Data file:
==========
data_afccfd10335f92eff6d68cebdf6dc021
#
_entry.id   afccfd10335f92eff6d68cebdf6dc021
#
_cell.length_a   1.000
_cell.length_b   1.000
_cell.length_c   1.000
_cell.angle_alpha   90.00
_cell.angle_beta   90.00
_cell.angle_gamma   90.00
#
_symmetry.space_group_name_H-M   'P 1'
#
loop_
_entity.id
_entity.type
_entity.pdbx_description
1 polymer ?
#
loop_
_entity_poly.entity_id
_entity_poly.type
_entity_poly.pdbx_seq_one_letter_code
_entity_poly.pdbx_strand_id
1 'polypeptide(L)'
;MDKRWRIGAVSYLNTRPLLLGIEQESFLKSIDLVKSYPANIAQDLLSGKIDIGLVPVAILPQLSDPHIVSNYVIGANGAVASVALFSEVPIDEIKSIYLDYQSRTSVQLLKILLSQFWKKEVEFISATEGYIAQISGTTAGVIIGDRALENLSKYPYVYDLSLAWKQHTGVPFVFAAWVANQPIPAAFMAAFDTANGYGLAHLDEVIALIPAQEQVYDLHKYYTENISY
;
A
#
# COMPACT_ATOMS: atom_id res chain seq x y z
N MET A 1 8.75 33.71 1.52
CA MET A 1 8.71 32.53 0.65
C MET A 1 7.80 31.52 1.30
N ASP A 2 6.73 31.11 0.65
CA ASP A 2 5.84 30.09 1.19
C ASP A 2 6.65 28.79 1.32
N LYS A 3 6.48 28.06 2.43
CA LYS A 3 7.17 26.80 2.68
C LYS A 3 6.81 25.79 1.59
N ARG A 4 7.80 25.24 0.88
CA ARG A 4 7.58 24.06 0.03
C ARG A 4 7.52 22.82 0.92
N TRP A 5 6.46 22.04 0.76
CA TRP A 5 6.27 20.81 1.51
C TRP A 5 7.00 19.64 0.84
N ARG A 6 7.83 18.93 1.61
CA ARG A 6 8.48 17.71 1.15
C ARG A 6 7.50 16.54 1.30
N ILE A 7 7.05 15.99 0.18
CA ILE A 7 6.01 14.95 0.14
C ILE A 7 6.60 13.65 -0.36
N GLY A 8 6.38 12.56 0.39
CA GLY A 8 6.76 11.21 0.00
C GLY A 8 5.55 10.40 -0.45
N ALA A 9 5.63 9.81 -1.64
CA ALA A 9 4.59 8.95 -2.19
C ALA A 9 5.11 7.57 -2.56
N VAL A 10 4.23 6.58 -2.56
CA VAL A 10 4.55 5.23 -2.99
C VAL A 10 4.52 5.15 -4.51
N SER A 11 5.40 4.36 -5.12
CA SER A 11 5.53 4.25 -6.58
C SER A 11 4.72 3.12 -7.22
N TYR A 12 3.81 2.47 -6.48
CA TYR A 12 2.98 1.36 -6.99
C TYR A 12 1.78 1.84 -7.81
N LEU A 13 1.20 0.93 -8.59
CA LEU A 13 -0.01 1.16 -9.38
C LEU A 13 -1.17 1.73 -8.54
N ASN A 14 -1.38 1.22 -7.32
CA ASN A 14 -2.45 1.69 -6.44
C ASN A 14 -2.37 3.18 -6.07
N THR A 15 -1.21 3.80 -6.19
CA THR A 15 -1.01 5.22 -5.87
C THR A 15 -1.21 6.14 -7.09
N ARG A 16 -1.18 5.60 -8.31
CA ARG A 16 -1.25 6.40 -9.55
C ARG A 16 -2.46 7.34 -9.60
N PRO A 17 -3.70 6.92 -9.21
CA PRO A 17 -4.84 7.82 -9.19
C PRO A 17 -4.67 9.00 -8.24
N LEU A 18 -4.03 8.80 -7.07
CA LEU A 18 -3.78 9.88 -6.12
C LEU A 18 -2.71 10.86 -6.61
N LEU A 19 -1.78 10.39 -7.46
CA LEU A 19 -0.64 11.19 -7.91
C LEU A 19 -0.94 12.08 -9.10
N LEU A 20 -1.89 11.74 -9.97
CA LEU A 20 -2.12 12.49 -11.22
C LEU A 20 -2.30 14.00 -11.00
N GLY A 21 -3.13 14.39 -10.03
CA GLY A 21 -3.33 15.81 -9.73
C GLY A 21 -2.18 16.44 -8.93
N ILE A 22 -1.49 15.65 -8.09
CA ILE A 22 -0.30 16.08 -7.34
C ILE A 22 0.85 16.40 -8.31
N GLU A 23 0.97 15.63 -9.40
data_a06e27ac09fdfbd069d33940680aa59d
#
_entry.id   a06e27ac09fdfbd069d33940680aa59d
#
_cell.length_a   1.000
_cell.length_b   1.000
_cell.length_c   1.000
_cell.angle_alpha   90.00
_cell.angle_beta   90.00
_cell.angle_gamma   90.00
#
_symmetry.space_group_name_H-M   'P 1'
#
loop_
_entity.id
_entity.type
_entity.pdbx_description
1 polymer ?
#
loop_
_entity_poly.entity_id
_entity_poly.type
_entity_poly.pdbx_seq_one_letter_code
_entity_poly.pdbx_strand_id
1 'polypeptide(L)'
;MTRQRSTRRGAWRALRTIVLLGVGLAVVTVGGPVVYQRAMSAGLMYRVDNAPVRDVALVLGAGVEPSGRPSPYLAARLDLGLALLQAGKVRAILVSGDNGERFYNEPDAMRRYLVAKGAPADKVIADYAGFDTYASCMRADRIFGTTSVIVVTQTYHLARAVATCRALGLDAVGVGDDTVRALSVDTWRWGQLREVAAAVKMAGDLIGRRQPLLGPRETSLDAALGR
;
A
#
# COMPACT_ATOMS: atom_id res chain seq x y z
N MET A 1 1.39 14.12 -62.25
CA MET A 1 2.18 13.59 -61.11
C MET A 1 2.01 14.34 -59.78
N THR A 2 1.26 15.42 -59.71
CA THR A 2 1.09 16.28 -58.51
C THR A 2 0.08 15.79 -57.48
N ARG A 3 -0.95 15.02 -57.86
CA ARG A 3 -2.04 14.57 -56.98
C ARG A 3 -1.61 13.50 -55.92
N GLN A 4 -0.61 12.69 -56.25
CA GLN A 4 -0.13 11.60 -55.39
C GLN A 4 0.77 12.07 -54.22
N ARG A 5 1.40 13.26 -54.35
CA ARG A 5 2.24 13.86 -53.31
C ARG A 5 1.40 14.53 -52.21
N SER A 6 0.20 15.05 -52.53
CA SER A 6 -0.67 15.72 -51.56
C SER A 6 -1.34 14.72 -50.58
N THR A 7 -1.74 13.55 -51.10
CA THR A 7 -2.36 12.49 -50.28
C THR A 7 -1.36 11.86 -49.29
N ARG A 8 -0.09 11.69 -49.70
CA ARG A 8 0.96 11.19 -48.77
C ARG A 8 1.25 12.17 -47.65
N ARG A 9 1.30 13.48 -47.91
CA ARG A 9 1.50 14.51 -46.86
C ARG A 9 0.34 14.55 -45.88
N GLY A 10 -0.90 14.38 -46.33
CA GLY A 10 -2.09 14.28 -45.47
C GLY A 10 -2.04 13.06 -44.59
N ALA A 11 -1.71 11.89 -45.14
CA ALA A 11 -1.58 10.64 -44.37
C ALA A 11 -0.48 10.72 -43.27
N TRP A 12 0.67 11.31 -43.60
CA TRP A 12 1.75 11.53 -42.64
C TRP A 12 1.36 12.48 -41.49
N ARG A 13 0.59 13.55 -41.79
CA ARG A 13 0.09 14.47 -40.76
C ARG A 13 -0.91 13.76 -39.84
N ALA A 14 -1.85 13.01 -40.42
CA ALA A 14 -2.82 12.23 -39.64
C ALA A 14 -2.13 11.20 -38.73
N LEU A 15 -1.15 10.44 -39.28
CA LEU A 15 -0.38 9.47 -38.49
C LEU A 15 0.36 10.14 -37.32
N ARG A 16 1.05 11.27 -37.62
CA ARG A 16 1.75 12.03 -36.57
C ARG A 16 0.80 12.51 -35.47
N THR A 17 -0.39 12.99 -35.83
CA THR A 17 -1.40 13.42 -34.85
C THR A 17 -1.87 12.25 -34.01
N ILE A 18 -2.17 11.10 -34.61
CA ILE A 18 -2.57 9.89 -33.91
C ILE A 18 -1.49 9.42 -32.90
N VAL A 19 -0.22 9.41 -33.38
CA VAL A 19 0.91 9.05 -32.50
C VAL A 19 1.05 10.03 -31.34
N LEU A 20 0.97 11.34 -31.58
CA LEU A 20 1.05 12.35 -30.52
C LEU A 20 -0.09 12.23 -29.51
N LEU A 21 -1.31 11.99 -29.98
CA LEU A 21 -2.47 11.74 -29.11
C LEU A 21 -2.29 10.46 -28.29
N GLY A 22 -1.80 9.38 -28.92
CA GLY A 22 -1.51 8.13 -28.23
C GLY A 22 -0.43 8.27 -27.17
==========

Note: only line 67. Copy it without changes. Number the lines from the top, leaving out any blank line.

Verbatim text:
N LEU A 13 1.20 0.93 -8.59